Monday, Apr. 18, 2005

Nelson Mandela

Twenty years ago, it seemed unlikely that black and white South Africans could avoid a cataclysmic struggle. How did we manage to turn back from the precipice and join one another in the long walk to a nonracial democracy?

There were many factors — but one of the most important was the role played by Nelson Mandela, who was then serving a life sentence in prison. By the mid-'80s, while still in prison, Mandela had concluded that there would be no winners if the country continued to slide into conflict. Without the knowledge of the exiled African National Congress leadership, he entered into a discreet dialogue with the South African government—which was reaching a similar conclusion. He later succeeded in convincing suspicious comrades of the need for a negotiated solution.

After his release from prison in 1990, Mandela played a decisive role in negotiations that led to our first democratic election. During the talks, he and I often clashed—particularly with regard to the violence that threatened to undermine the process. Nevertheless, when the occasion demanded it, we were able to join hands to keep the talks on track.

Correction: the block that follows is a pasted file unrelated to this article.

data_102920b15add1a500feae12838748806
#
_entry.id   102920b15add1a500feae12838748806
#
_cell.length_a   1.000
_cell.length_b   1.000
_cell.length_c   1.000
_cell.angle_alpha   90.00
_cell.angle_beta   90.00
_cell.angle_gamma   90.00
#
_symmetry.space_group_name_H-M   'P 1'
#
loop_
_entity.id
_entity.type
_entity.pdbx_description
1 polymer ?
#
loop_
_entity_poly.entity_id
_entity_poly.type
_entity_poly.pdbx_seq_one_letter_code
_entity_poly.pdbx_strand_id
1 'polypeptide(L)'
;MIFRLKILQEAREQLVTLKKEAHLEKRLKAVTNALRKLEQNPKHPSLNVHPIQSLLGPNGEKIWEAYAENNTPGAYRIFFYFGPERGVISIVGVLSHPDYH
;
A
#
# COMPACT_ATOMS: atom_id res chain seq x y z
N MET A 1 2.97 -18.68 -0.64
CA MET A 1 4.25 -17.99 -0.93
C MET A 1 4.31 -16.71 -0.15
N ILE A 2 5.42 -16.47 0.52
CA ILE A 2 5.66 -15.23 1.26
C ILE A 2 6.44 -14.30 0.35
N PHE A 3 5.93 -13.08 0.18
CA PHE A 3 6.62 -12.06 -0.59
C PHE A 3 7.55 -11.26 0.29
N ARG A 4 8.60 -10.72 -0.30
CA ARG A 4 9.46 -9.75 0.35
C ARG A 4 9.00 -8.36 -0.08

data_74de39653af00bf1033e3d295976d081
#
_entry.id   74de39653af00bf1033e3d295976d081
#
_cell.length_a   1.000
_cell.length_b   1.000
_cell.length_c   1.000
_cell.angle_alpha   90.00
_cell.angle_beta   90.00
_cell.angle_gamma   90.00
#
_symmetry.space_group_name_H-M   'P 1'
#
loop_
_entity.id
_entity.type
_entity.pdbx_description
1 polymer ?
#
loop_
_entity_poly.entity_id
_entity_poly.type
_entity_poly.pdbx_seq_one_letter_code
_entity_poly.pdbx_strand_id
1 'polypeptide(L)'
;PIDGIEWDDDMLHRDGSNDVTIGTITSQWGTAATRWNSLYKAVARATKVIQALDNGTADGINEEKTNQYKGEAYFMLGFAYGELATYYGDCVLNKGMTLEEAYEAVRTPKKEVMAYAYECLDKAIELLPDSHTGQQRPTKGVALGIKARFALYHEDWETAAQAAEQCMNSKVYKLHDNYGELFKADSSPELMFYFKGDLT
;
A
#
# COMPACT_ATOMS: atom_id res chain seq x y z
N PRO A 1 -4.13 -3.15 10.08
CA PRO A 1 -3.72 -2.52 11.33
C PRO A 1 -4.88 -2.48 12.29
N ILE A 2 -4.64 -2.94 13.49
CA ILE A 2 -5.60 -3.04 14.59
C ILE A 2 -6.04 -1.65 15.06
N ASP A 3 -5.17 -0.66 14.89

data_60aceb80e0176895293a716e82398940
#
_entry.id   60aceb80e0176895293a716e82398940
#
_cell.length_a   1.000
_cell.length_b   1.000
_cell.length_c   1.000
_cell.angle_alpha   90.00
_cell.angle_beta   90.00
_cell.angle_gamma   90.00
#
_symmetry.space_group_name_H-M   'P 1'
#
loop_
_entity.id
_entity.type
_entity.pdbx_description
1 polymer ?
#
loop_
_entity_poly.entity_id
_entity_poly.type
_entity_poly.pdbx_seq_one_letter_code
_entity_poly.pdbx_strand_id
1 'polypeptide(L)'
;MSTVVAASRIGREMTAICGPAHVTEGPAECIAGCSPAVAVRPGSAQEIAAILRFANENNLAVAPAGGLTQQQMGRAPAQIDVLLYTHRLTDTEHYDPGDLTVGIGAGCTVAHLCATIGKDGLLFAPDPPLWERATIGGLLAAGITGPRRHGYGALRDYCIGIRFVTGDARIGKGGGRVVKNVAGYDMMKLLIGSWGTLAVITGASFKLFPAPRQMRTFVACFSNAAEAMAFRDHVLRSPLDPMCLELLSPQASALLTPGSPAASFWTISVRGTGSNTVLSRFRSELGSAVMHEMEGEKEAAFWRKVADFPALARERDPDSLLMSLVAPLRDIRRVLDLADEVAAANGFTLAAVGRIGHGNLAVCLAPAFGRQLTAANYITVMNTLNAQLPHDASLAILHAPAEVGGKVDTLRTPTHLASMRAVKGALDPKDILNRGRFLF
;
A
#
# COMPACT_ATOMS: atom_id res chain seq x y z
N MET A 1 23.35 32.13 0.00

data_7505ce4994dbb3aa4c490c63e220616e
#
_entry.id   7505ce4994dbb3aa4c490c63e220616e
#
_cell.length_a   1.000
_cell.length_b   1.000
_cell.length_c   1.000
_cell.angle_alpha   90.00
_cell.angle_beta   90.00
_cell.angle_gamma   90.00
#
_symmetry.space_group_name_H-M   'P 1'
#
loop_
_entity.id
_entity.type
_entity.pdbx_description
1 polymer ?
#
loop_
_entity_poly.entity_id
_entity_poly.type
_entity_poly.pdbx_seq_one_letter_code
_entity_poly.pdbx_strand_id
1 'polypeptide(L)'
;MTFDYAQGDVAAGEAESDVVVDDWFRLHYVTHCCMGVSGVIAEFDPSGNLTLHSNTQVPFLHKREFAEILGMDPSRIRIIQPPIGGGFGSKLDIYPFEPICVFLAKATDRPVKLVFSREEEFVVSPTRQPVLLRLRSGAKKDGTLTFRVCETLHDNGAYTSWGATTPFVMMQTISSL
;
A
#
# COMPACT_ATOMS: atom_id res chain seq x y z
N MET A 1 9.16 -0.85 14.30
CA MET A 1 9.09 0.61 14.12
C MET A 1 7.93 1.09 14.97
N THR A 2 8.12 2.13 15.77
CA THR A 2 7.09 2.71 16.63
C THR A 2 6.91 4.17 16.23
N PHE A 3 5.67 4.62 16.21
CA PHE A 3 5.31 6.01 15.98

After his inauguration as President in May 1994, Mandela won the affection and respect of South Africans of all races for the manner in which he promoted reconciliation. In a memorable gesture, he pulled on a Springbok rugby jersey — previously associated with whites-only teams — after South Africa's fairy-tale victory in the 1995 rugby world cup. Since retiring as President in 1999, he has continued to play an important role as senior statesman, gently and skillfully probing his party's line on troubling issues such as AIDS and Zimbabwe.

Mandela, 86, was born into a leading Xhosa family and was destined to become a royal adviser. Although history dictated a far greater role for him, he has throughout his career manifested the unmistakable grace and authority of a natural aristocrat.

De Klerk was President of South Africa from 1989-94